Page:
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Friday, October 31, 2014

Ebola Haemorrhagic Fever


 
                                                             Ebola virus 

Ebola is a deadly virus causing Ebola Haemorrhagic Fever. It was first discovered in 1976 in the Democratic Republic of Congo in a young patient who died of a viral illness. It has been rearing its ugly head over the past 40 years but in the outbreak in 2013/2014 it has caused over 4000 deaths in Liberia, Senegal, Guinea, Mali, and Nigeria. The WHO has now declared Nigeria Ebola- free.

                                           Affected areas in West Africa 

 Chimpanzees and other monkeys and bats carry the virus. Bats are eaten as delicacies in parts of Africa. The virus is spread by contact with the bodily fluids of an affected person entering the buccal mucosa or conjunctiva of a contact but aerial spread is not possible.


                                  Fruit bat, which carries Ebola 

The virus enters the human cell, takes over the ‘machinery’ and replicates itself.  New copies of the virus are produced and released into the blood stream.

Patients have fever, haemorrhage, muscle-pain and exhibit dehydration. Death occurs in 50 to 90 percent of cases. There is no known cure although the drug IMAP has been tried. One or two who received this may have recovered due the supportive therapy of fluid replacement and other measures. Isolation of patients is very important. And caregivers have to barrier- nurse the patient. Careful disposal of dead bodies is mandatory to stop spread.

Important points in the Management of Ebola:

  *Isolation

  * Treatment of patients within closed units by caregivers              

     using barrier methods

  *Dialysis when needed

  * Education of people about Ebola

  *Contact management (screening up to 21 days)

  * Safe burial of the dead in sealed containers and carried

     away by trained staff.

In these days of freedom to travel, countries have adopted a policy of screening visitors from affected areas arriving at airports of Ebola- free countries. 21 day monitoring of returning staff, establishment of contact phone lines for answering questions of those concerned about exposure, are other measures.

How does screening at airports work? 

Passengers are asked:

  • Have you been with a patient with severe illness or who died of an unknown cause?

  • Have you been vomiting or been generally unwell?

  • Have you had contact with a dead body or been to a funeral?

  • Have you taken a patient with Ebola to a hospital?

 
                                                              Screening at airports 

In the UK, passengers at high risk but no symptoms may be contacted daily. Travelers are told to phone and what to do if they become unwell.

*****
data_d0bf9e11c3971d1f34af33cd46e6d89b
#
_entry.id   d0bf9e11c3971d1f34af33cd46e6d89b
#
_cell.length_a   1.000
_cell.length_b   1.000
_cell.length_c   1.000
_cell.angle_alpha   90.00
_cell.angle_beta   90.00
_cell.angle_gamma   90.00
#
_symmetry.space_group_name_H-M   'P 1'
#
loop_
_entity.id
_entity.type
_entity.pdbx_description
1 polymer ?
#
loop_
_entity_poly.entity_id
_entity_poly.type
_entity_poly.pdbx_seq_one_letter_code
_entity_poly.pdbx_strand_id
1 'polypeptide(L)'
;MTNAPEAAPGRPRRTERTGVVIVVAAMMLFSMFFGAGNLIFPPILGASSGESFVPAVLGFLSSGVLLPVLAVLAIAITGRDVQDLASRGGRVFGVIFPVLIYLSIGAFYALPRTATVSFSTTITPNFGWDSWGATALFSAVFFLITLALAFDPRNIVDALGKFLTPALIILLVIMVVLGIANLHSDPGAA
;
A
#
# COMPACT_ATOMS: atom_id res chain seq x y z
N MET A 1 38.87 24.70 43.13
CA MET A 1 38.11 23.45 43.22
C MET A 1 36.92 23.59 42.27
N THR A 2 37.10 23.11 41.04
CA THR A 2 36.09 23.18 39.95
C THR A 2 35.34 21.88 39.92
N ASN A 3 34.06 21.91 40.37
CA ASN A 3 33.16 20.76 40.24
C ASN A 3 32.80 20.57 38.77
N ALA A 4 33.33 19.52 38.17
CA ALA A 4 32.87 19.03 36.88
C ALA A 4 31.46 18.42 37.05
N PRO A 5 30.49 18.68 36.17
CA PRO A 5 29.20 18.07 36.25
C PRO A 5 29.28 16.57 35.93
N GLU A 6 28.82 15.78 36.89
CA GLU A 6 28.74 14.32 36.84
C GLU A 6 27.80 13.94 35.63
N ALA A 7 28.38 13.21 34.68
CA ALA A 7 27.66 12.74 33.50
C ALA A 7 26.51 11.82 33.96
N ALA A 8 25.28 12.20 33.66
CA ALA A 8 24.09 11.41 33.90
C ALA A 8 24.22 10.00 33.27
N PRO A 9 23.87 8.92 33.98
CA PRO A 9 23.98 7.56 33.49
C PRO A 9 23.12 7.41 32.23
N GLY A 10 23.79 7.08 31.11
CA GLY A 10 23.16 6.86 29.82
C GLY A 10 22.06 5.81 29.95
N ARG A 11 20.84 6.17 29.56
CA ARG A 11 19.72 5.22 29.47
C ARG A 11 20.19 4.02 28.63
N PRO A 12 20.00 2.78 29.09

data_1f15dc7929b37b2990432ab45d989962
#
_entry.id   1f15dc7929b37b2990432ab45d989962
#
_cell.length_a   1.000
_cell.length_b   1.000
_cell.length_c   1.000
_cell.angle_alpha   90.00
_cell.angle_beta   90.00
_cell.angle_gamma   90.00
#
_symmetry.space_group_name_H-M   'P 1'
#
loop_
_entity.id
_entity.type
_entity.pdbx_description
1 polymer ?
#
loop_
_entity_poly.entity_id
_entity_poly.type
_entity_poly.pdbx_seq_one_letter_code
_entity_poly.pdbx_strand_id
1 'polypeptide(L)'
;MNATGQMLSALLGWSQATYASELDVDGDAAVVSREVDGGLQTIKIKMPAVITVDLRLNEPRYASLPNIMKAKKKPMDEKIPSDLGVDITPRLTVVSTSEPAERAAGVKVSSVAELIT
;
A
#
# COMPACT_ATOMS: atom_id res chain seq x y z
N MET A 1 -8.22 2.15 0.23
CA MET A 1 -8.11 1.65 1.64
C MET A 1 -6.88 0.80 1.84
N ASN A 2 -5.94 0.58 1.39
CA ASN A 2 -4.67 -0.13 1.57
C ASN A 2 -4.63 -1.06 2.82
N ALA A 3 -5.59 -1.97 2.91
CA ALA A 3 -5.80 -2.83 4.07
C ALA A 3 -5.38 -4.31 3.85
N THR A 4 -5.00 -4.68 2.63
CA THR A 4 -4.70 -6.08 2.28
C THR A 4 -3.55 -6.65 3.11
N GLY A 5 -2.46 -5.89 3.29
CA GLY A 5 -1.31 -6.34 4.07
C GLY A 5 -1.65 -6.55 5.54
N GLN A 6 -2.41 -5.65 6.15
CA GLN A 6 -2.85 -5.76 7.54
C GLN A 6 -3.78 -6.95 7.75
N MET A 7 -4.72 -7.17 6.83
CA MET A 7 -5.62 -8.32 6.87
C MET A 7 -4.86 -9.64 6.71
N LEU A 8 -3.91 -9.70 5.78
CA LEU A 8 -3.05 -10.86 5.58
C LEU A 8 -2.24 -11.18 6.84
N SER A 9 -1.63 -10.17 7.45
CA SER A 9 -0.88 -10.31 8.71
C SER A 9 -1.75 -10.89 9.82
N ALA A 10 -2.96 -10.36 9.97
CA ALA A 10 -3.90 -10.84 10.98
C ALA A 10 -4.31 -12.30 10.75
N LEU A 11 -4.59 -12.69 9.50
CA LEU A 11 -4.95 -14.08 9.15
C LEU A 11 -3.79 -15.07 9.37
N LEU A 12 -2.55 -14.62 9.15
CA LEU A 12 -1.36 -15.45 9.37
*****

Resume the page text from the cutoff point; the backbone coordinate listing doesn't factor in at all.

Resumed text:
Medicines Sans Frontiers  (MSF or Doctors Without Borders) have been closely involved in treatment and the volume of work has been so large that the system is in danger of breaking down unless more help arrives.

In affected areas, over crowding is proving a problem. In the past the outbreaks occurred in rural areas but this epidemic has been in the urban setting thus explaining the rapid spread.

Why has Ebola not been ‘taken seriously’ over 40years?

One can only say, it has never proved to be a problem of the present scale up to now. The countries concerned have not had the resources to study the condition or develop drugs or a vaccine. But with this outbreak new machinery has sprung into action, not least due to care givers from the US, UK and Spain being affected and been treated in their home countries.

Glaxo Smith Kline is working on a vaccine and the projection is that it will be available in late 2015. 

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Put together by Zita Perera Subasinghe from articles appearing in the BBC I-player and BBC news of the past few months.

2 comments:

  1. Great summary Zita. As you know, I never cease to be amazed by the guiding principles of present Society which can be summarised in one word, "Money"!!!. It is sad to think that Ebola which has been known for over 40 years, was not a concern for the World at large as it affected "unimportant, lesser humans of no great consequence". Drug companies were not interested in research in a cure for the simple reason that "there was no profit to be made" . They are businesses responsible for delivering to their share holders! Of course their behaviour is totally understandable in the prevailing business context which I find difficult to accept. Money, profit, more money, more profit!

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    1. Yes, there is definitely food for thought in what you say, Mahendra. We have to find a way of getting that message across.
      Thanks for your comment.
      Zita

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